Saying ‘No’ to Say ‘Yes’

Saying No white

Looking Up to a Toddler?! It’s time for you to add a new and unlikely role model to your life…a toddler.  You may be doubtful.  After all, a role model is someone who has skills and traits you hope to emulate, but because of one specific talent, a toddler does fit the bill. Stick with me on this one; toddlers are amazing role models because of their consistent and unapologetic ability to say “NO!”  There are many things a toddler does well, and many not so well, but one thing all toddlers are experts at is standing up for what they want and what they need in the moment.  They don’t care for the way a friend is treating them? They say so! They don’t want to play that game?  They never hesitate to deny the request.  Somewhere along the path from childhood through the teenage years to adulthood, we lose that natural ability to speak our minds and say “no.”  This, of course, is a good thing in some settings.  But so often we agree to requests and favors and obligations because we feel we should be able to “do it all” or don’t want to let others down.  And somewhere along that journey, we start saying “yes” so much to others that we are saying “no” to ourselves and the things we truly want.

We say “yes” to that volunteer opportunity we aren’t really excited about and in turn say “no” to a quiet evening at home with the kids.  We say “yes” to a neighborhood get-together and in turn say “no” to our daughter’s request to go dress shopping.  We say “yes” to one more responsibility at work so we can make our boss happy and in turn say “no” to the quiet lunch hour we were planning and really, really need.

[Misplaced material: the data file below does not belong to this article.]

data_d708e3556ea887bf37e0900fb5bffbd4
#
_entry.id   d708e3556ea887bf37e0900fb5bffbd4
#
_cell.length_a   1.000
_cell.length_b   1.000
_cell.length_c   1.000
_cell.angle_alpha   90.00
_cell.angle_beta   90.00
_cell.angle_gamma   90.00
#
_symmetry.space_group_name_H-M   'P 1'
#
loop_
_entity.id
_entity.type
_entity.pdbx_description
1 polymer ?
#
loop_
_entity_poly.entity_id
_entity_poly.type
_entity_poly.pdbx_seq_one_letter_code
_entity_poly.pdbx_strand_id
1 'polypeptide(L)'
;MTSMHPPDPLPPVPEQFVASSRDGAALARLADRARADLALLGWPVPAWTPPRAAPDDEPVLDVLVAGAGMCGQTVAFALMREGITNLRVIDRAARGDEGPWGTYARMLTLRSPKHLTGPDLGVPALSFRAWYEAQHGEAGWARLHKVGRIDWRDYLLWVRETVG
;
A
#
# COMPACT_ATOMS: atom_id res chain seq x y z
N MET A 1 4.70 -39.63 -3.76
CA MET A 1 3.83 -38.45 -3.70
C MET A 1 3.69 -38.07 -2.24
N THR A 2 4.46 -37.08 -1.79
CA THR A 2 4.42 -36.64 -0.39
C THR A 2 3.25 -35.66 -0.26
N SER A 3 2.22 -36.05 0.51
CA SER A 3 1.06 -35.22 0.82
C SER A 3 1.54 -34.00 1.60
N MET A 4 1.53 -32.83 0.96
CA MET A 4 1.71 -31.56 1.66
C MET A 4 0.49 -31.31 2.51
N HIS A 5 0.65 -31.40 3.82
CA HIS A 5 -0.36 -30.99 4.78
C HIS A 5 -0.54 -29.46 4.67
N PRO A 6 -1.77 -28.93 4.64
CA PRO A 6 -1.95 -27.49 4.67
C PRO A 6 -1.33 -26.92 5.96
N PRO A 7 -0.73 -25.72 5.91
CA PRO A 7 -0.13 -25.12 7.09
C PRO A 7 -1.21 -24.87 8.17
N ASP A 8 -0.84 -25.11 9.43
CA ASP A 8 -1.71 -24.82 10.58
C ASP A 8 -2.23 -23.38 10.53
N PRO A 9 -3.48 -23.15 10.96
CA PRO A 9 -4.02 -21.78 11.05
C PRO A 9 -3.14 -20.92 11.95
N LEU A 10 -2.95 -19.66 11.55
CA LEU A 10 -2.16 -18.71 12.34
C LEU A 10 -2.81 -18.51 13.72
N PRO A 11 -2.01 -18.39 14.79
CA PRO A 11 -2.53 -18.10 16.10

But saying “no” is not as simple as it was when we were under the age of five.  We cannot just stomp our foot and wrinkle our face and say those two simple letters.

So, how, then? Here are three simple steps to saying “no” you can fall back on in the moment:

First, be gracious! “Thank you so much for asking me/thinking of me…”

Next, let them down gently.  “Unfortunately, I’m not able to take that on right now/make it to that event/add any responsibilities to my plate.”

Last, let them know what you CAN do.  “I’d love to set up a time to get together when things settle down/I can’t chair that committee but I’d love to help out the day of the event/please let me know when other opportunities come up and I’ll see what I can do to make it work then!”

There is one key component to this, one way we need to remember our role model, the toddler: we do not need to apologize for saying “no” OR make a thousand excuses.  Can you imagine a 2-year-old saying “Oh, I’m so sorry I don’t want to play in the sandbox with you right now.  I don’t like the feel of the sand in my clothes, and I promised my mom I wouldn’t get my shirt dirty, and you smell a little like the broccoli you ate for lunch, so no, I don’t want to join you, but I am deeply apologetic.”  Brevity is key.  Thanks, but no thanks.  Try it! Once this week.  Say “no” to something that you don’t really WANT to do but feel you SHOULD do. Rely on the three simple steps and say “no” in order to say “yes” to yourself, your needs, your wants, your happiness.  Channel your inner toddler and be true to what you need and want.  Though, when it comes to table manners or bathroom habits, you might want to leave that inner toddler with a babysitter.